Naming the MLB’s Not All-Star Team

After the All-Star teams are announced, there immediately is a debate over guys who were passed over and guys maybe not as deserving. Ben Gamel, Anthony Rendon, Justin Turner and Mike Moustakas are some of the names that jump out as players that should have made the teams, although everyone is going to argue that their teams player should have made it. That’s just the nature of the beast nowadays. Forget the best players for a moment though. Baseball has it’s best and it also has its worst, giving great reason to make a non-all star team based off this years performances.

NOTE: 100 AB’s is the minimium to make this list, and at least 10 starts as a starting pitcher.

Catcher: Jeff Mathis, Arizona, .185/.223/.315, 2 HR, 8 RBI

Water is wet, the sky is blue and Jeff Mathis is having a poor offensive year. All of those are pretty much the norm as the defensive minded Mathis is yet again lost at the plate this season. Defense pays it’s dues though, as Mathis has had a job as a backup catcher since 2006 when he broke in with the Angels as Mike Napoli’s defensive replacement. Mathis has never hit over .240 nor has he ever had an OBP over .290 and this year will be no different.

First Base: Chris Carter, New York, .203/.283/.374, 8 HR, 26 RBI

Notorious for huge power, huge strikeout numbers and no contact, Chris Carter’s 2017 campaign has been no different than the usual as the big man has struggled mightily for the Yankees. His struggles have been so extreme though, that they Yankees finally had enough and designated him for assignment for the second time in two weeks yesterday. Carter’s replacement Tyler Austin hasn’t been much better, even going down with an injury, giving Carter a second chance, which Carter screwed up.

Second Base: Danny Espinosa, Los Angels Angels, .166/.242/.283, 6 HR, 29 RBI

Danny Espinosa has never been known for his ability to put the ball in play but for the most part he’s been able to make up for it with respectable power numbers. This year, it hasn’t been the case and his average numbers are even more abysmal than usual. Espinosa was expected to be a versatile utility guy with power and while his ability to play multiple infield positions has benefited, it’s been tough to get him into the Angels lineup with the just miserable offensive year that he’s having.

Third Base: Ryan Schimpf, San Diego, .158/.284/.424, 14 HR, 25 RBI

Schimpf does have power unlike several guys on this list but that .158 mark is just painfully bad. Schimpf came out of nowhere last season, hitting 20 home runs in 89 games for the Padres while also driving in 51 runs. The power has stayed around this year, but so did the t so did the poor batting average and the sky high strikeout numbers. Schimpf has 26 hits and 70 strikeouts this season and 14 of those hits are home runs. Plain and simple, just having power isn’t going to bail you out if you are as bad of a contact hitter as Schimpf is.

Shortstop: J.J. Hardy, Baltimore, .211/.248/.308, 3 HR, 21 RBI

A few weeks back, I wrote that Alcides Escobar was having one of the worst seasons in baseball history, and at that time he would have been a shoo-in for this spot. Escobar is still having a horrible season, but a solid month of June has made his numbers a little more respectable. J.J. Hardy on the other hand has been just horrible. Once upon a time, Hardy was a great player and one of the better shortstops in baseball. He won a Silver Slugger in 2013 and also making two all-star teams while winning three straight gold gloves between 2012 and 2014. He was never a great average hitter, but always made up for it with his power, hitting over 20 home runs five different times in his career. At 34 years old though, the power is gone and his average is far worse than it has been in the past. He’s had trouble staying healthy too, missing games throughout the season and hasn’t been productive when he has been healthy enough to play.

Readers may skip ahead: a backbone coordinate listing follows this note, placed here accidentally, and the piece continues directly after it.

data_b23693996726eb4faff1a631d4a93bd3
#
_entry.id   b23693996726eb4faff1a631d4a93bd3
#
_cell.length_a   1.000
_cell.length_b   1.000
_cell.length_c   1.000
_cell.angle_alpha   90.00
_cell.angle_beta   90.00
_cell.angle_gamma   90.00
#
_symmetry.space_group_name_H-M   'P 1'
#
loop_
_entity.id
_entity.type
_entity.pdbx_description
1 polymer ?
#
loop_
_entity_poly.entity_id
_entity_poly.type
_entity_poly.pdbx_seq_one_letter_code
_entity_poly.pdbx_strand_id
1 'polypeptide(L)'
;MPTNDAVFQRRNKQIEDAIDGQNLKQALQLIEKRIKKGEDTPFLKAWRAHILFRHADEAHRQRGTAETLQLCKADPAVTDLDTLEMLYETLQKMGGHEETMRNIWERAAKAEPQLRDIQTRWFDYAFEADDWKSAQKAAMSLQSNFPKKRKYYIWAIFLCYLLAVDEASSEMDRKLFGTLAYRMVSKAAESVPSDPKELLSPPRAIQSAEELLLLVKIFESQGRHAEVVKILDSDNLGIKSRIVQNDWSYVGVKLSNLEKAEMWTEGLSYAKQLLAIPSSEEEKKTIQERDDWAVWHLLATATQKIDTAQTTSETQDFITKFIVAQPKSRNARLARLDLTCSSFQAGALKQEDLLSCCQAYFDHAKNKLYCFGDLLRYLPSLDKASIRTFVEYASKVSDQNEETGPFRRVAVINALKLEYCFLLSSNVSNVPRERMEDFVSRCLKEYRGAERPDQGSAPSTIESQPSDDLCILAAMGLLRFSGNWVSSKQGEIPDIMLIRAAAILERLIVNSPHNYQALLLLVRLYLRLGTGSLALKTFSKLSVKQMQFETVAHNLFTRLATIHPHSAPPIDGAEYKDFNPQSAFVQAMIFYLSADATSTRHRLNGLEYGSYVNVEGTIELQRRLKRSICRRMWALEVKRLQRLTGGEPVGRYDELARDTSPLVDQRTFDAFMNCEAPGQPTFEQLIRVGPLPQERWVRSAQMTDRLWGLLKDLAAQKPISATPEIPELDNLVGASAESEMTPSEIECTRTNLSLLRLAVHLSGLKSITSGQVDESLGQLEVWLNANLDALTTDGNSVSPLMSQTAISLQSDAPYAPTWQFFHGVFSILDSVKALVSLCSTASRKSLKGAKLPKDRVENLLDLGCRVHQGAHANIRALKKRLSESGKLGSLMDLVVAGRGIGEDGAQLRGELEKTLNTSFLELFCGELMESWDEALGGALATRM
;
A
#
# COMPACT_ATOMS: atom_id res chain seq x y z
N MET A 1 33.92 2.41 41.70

Outfielders: Kyle Schwarber, Chicago, .171/.295/.378, 12 HR, 28 RBI

Alex Gordon, Kansas City, .198/.292/.306, 5 HR, 25 RBI

Michael Saunders, Philadelphia/Toronto .205/.257/.360, 6 HR, 20 RBI

Kyle Schwarber somehow ended up with a million votes to be an All-Star. Schwarber has been baseball’s most overrated player in the last two years, largely because of his power numbers and because of how the media adores anything that relates to the Cubs. The big outfielder has been horrible this year, so bad that the Cubs optioned him to Triple-A a few weeks ago. Speaking of overrated players, Alex Gordon was a darling for years for reasons that I still struggle to understand. He had a good glove, came up clutch and got on base fairly well but was never a real superstar. This year, Gordon has been awful not even breaking a .200 average so far. Michael Saunders was a brilliant last season, finally staying healthy and making his first All-Star team. Last year is something of the past though and Saunders has been horrible this season, and has actually wound up back in Toronto after being released by the Phillies on June 25th.

Pitcher: Sam Dyson, Texas/San Francisco, 1-7, 4 BSV, 8.31 ERA, 15 BB, 19 K, .339 BAA, 2.08 WHIP

It’s difficult to put into words just how bad Sam Dyson has been. Seven losses, four blown saves a sky high ERA and hardly more strikeouts than walks is hardly a recipe for success. It hasn’t been a good recipe for Dyson either who has been flat out horrible this year, leaving hitters licking their chops when he comes into a game. Three times in his 27 games, Dyson has sent down the opposing team in order. Every other appearance, he’s either walked someone, given up a hit or allowed to run. It’s fitting that Dyson wraps up this article as he’s having the definition of a horrible year.

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